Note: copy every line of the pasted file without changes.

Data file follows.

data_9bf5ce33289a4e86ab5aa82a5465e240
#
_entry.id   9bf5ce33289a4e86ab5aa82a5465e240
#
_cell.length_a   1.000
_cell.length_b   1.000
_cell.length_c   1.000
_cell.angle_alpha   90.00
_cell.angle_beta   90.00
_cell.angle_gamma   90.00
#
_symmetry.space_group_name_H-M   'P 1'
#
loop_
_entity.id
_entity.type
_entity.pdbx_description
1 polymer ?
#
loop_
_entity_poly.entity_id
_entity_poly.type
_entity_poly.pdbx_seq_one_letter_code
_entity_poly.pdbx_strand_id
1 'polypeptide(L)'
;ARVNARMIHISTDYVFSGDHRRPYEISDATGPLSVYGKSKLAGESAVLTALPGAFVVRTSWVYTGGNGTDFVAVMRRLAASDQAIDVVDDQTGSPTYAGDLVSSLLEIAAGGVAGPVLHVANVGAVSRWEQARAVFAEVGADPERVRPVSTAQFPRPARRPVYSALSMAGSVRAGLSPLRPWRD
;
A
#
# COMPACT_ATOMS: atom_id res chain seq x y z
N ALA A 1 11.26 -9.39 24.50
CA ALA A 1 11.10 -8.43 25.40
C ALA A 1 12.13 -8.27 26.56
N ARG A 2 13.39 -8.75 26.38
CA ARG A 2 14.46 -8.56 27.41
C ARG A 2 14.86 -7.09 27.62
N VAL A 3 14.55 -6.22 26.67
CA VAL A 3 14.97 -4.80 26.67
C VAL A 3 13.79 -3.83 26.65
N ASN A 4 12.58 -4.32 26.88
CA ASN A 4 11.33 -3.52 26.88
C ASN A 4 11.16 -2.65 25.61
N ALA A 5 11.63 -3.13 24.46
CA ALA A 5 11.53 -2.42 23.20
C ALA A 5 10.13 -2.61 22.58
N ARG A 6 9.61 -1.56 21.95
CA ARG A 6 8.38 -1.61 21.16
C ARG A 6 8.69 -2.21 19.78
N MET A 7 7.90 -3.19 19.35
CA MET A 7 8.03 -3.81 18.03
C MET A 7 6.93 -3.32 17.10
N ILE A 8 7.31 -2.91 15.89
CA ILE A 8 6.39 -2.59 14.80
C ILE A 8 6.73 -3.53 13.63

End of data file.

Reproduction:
data_9bf5ce33289a4e86ab5aa82a5465e240
#
_entry.id   9bf5ce33289a4e86ab5aa82a5465e240
#
_cell.length_a   1.000
_cell.length_b   1.000
_cell.length_c   1.000
_cell.angle_alpha   90.00
_cell.angle_beta   90.00
_cell.angle_gamma   90.00
#
_symmetry.space_group_name_H-M   'P 1'
#
loop_
_entity.id
_entity.type
_entity.pdbx_description
1 polymer ?
#
loop_
_entity_poly.entity_id
_entity_poly.type
_entity_poly.pdbx_seq_one_letter_code
_entity_poly.pdbx_strand_id
1 'polypeptide(L)'
;ARVNARMIHISTDYVFSGDHRRPYEISDATGPLSVYGKSKLAGESAVLTALPGAFVVRTSWVYTGGNGTDFVAVMRRLAASDQAIDVVDDQTGSPTYAGDLVSSLLEIAAGGVAGPVLHVANVGAVSRWEQARAVFAEVGADPERVRPVSTAQFPRPARRPVYSALSMAGSVRAGLSPLRPWRD
;
A
#
# COMPACT_ATOMS: atom_id res chain seq x y z
N ALA A 1 11.26 -9.39 24.50
CA ALA A 1 11.10 -8.43 25.40
C ALA A 1 12.13 -8.27 26.56
N ARG A 2 13.39 -8.75 26.38
CA ARG A 2 14.46 -8.56 27.41
C ARG A 2 14.86 -7.09 27.62
N VAL A 3 14.55 -6.22 26.67
CA VAL A 3 14.97 -4.80 26.67
C VAL A 3 13.79 -3.83 26.65
N ASN A 4 12.58 -4.32 26.88
CA ASN A 4 11.33 -3.52 26.88
C ASN A 4 11.16 -2.65 25.61
N ALA A 5 11.63 -3.13 24.46
CA ALA A 5 11.53 -2.42 23.20
C ALA A 5 10.13 -2.61 22.58
N ARG A 6 9.61 -1.56 21.95
CA ARG A 6 8.38 -1.61 21.16
C ARG A 6 8.69 -2.21 19.78
N MET A 7 7.90 -3.19 19.35
CA MET A 7 8.03 -3.81 18.03
C MET A 7 6.93 -3.32 17.10
N ILE A 8 7.31 -2.91 15.89
CA ILE A 8 6.39 -2.59 14.80
C ILE A 8 6.73 -3.53 13.63